DXXXI (F VI, 7)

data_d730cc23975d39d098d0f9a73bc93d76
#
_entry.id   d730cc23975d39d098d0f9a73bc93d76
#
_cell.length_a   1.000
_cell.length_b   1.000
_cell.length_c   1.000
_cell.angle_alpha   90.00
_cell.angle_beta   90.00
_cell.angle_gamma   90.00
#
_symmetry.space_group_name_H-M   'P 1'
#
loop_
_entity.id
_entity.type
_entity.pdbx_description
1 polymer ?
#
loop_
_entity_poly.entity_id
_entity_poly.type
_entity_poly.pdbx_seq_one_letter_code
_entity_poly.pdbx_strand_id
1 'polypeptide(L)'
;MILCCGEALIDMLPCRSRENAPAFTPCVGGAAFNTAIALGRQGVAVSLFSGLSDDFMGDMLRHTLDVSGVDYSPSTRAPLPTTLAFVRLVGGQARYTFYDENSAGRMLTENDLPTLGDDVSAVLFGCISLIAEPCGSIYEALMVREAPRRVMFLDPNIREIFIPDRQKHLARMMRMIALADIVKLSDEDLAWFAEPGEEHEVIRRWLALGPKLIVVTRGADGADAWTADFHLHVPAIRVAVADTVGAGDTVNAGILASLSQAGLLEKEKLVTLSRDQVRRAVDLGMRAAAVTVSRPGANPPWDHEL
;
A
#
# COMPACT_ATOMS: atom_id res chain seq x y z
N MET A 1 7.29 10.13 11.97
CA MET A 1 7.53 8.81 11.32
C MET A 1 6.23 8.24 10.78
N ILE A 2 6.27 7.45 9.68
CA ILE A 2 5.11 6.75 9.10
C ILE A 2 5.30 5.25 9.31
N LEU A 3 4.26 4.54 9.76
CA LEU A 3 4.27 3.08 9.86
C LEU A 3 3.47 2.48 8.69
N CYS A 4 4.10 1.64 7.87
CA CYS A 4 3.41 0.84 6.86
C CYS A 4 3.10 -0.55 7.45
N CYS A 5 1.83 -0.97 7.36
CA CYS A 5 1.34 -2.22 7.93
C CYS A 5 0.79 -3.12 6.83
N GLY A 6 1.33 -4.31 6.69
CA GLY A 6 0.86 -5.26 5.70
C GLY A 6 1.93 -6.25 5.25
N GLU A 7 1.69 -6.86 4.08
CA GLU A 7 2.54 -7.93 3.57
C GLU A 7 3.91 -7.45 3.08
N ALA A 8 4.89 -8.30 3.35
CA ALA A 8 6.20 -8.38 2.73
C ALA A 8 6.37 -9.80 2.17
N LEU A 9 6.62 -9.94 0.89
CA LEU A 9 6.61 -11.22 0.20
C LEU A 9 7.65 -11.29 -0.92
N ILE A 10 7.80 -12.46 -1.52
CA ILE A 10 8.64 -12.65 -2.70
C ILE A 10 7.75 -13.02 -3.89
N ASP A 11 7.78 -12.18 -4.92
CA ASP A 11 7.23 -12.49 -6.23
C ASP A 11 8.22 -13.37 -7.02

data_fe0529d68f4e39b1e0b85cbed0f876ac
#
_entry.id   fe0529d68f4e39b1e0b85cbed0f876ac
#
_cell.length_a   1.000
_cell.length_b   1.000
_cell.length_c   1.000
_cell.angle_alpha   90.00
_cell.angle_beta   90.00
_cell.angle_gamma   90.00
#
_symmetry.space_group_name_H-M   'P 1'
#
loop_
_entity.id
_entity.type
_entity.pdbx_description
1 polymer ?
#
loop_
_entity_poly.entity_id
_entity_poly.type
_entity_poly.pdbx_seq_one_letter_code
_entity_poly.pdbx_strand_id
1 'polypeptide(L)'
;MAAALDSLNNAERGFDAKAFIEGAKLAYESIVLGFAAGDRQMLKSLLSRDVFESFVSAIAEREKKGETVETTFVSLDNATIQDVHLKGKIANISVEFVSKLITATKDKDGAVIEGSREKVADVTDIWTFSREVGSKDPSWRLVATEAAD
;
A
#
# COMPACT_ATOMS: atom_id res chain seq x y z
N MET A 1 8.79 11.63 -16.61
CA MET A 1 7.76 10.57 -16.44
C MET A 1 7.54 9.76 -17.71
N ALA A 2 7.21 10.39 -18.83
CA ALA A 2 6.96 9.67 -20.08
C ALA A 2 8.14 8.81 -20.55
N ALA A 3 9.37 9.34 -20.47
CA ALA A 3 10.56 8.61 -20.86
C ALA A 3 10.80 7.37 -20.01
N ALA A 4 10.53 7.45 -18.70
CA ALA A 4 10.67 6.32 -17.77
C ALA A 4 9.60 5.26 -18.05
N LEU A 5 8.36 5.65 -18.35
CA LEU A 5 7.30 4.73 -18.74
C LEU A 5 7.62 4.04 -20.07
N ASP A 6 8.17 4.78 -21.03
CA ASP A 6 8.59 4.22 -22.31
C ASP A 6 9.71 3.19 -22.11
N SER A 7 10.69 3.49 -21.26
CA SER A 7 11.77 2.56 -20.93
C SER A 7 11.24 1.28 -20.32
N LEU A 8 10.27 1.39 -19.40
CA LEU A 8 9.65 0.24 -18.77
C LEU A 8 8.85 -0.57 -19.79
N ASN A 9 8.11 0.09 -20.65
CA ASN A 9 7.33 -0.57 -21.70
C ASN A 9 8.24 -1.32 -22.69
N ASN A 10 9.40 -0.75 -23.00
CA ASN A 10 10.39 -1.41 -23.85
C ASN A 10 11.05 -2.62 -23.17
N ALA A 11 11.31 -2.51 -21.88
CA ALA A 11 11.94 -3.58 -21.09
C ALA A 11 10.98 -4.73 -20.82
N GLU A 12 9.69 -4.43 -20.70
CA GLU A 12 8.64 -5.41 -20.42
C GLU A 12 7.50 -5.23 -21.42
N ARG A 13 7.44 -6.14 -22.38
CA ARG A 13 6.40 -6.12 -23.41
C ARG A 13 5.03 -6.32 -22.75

AULUS CAECINA TO CICERO (AT ROME)FOR my book not having been delivered to you so quickly, forgive my timidity, and pity my position. My son, I am told, was very much alarmed at the book 1 being put in circulation, and with reason—since it does not matter so much in what spirit it is written, as in what spirit it is taken—for fear lest a stupid thing like that should stand in my light, and that too when I am still suffering for the sins of my pen. In that matter my fate has been a strange one: for whereas a slip of the pen is cured by erasure, and stupidity is punished by loss of reputation, my mistake is corrected by exile: though my greatest crime is having spoken ill of the enemy when engaged in active service. There was no one on our side, I presume, who did not pray for victory for himself; no one who, even when offering sacrifice for something else, did not breathe a wish for Caesar's speedy defeat. If he imagines that not to be the case, he is a very fortunate man. If he does know it, and has no delusion on the subject, why be angry with a man who has written something against his views, when he has pardoned all those who offered every sort of petition to the gods against his safety? But to return to my subject, the cause of my fear was this. I have written about you, on my honour, sparingly and timidly, not merely checking myself, but almost beating a retreat. Now everyone knows that this style of writing ought not merely to be free, but even vehement and lofty. One is thought to have a free hand in attacking another, yet you must take care not to fall into mere violence: it is not open to one to praise oneself, lest the result should be the vice of egotism: there is no other course than to praise the man, on whom any blame that you may cast is necessarily set down to weakness or jealousy. And I rather think that you will like it all the better, and think it more suited to your present position. For what I could not do in good style, it was in my power first of all not to touch upon, and, as next best, to do so as sparingly as possible. But after all I did check myself: I softened many phrases, cut out many, and a very large number I did not write down at all. Then, as in a ladder, if you were to remove some rounds, cut out others, leave some loosely fastened, you would be contriving the means of a fall, not preparing a way of ascent, just so with a writer's genius: if it is at once hampered and frustrated by so many disadvantages, what can it produce worth listening to or likely to satisfy? When, indeed, I come to mention Caesar himself, I tremble in every limb, not from fear of his punishing, but of his criticising me. For I do not know Caesar thoroughly. What do you think of a courage that talks thus to itself? "He will approve of this: that expression is open to suspicion." "What if I change it to this? But I fear that will be worse." Well, suppose I am praising some one: "Shan't I offend him ?" Or when I am criticising some one adversely: "What if it is against his wish ?" "He punishes the pen of a man engaged in a campaign: what will he do to that of a man conquered and not yet restored ?" You yourself add to my alarm, because in your Orator you shield yourself under the name of Brutus, 2 and try to make him a party to your apology. When the universal "patron" does this, what ought I to do—an old client of yours, and now everyone's client? Amidst such misgivings therefore created by fear, and on the rack of such blind suspicion, when most of what one writes has to be adapted to what one imagines are the feelings of another, not to one's own judgment, I feel how difficult it is to come off successfully, though you have not found the same difficulty, because your supreme and surpassing genius has armed you for every eventuality. Nevertheless, I told my son to read the book to you, and then to take it away, or only to give it to you on condition that you would promise to correct it, that is, if you would give it a totally new complexion. About my journey to Asia, though the necessity for my making it was very urgent, I have obeyed your commands. Why should I urge you to exert yourself for me? You are fully aware that the time has come when my case must be decided. There is no occasion, my dear Cicero, for you to wait for my son. He is a young man: he cannot from his warmth of feeling, or his youth, or his timidity, think of all necessary measures. The whole business must rest on you: you is all my hope. Your acuteness enables you to hit upon the measures which Caesar likes, and which win his favour. Everything must originate with you, and be brought to the desired conclusion by you. You have great influence with Caesar himself, very great with all his friends. If you will convince yourself of this one thing, that your duty is not merely to do what you are asked—though that is a great and important thing—but that the whole burden rests on you, you will carry it through: unless—which I don't believe—my misfortunes make me too inconsiderate, or my friendship too bold, in placing this burden upon you. But your lifelong habits suggest an excuse for both: for from your habit of exerting yourself for your friends, your intimates have come not so much to hope for that favour at your hands, as to demand it as a right. As for my book, which my son will give you, I beg that you will not let it out of your hands, or that you will so correct it as to prevent it doing me any harm.